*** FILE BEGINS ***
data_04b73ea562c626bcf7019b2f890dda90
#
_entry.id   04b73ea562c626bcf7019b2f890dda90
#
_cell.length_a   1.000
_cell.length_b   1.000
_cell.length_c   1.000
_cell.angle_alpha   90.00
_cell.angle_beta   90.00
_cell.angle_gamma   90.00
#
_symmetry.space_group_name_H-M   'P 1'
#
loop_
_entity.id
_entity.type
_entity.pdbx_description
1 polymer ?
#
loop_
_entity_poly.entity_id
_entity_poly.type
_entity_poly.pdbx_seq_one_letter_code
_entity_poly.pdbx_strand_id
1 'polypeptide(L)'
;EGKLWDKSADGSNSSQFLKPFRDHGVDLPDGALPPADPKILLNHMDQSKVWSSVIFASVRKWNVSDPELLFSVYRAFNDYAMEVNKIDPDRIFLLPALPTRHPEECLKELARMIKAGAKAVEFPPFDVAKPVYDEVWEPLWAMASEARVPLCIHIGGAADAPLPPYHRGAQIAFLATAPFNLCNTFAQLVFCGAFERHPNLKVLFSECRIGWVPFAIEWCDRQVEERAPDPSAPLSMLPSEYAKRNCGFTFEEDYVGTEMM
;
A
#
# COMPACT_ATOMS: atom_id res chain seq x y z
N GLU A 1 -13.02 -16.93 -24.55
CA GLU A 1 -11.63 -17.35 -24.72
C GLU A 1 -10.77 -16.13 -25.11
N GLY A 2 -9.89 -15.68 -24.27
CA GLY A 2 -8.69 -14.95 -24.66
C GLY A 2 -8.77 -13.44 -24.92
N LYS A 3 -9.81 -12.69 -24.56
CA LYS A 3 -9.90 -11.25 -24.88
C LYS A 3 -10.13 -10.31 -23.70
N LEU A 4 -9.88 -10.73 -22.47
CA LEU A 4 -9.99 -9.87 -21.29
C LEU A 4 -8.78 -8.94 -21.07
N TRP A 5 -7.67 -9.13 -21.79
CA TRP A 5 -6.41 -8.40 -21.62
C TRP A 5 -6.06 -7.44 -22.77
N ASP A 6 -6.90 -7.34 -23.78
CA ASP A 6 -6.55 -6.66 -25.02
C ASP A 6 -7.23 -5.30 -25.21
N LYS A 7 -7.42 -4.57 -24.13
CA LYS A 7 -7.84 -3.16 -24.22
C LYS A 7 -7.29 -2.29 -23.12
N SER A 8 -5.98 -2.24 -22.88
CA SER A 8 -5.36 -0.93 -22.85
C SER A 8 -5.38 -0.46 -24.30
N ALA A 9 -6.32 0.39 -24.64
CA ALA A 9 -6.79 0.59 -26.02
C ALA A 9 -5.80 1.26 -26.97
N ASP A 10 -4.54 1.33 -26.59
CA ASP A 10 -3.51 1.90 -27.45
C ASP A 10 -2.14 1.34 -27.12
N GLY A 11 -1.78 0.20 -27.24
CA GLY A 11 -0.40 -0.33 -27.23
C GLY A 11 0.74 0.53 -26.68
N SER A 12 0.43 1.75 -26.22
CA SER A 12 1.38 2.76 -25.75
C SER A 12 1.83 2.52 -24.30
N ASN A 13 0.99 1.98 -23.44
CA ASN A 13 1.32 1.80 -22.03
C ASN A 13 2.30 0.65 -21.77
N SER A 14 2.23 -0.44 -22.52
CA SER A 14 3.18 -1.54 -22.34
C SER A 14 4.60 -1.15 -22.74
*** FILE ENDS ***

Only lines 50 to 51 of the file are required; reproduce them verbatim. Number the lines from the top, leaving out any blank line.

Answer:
CA LYS A 7 -7.84 -3.16 -24.22
C LYS A 7 -7.29 -2.29 -23.12